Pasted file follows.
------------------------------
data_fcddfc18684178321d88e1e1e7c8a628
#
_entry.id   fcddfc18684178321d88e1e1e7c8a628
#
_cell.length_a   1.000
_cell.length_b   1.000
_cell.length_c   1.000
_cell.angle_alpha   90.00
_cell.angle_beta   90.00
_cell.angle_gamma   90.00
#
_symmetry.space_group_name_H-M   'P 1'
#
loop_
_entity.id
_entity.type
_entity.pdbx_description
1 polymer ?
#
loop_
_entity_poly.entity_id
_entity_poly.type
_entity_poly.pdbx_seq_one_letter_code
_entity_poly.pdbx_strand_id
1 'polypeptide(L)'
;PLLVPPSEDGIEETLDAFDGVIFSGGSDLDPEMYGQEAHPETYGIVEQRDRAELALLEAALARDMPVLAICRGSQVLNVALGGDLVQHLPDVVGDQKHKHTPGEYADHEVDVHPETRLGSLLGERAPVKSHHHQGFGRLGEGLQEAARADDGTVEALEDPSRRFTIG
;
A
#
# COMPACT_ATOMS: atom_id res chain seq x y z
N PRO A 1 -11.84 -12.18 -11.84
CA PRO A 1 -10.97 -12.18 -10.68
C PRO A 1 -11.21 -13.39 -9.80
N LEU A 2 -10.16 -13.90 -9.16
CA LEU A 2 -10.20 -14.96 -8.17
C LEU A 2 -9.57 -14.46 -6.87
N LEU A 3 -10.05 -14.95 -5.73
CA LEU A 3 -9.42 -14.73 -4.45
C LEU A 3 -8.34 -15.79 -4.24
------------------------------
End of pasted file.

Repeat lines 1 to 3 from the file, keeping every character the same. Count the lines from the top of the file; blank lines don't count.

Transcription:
data_fcddfc18684178321d88e1e1e7c8a628
#
_entry.id   fcddfc18684178321d88e1e1e7c8a628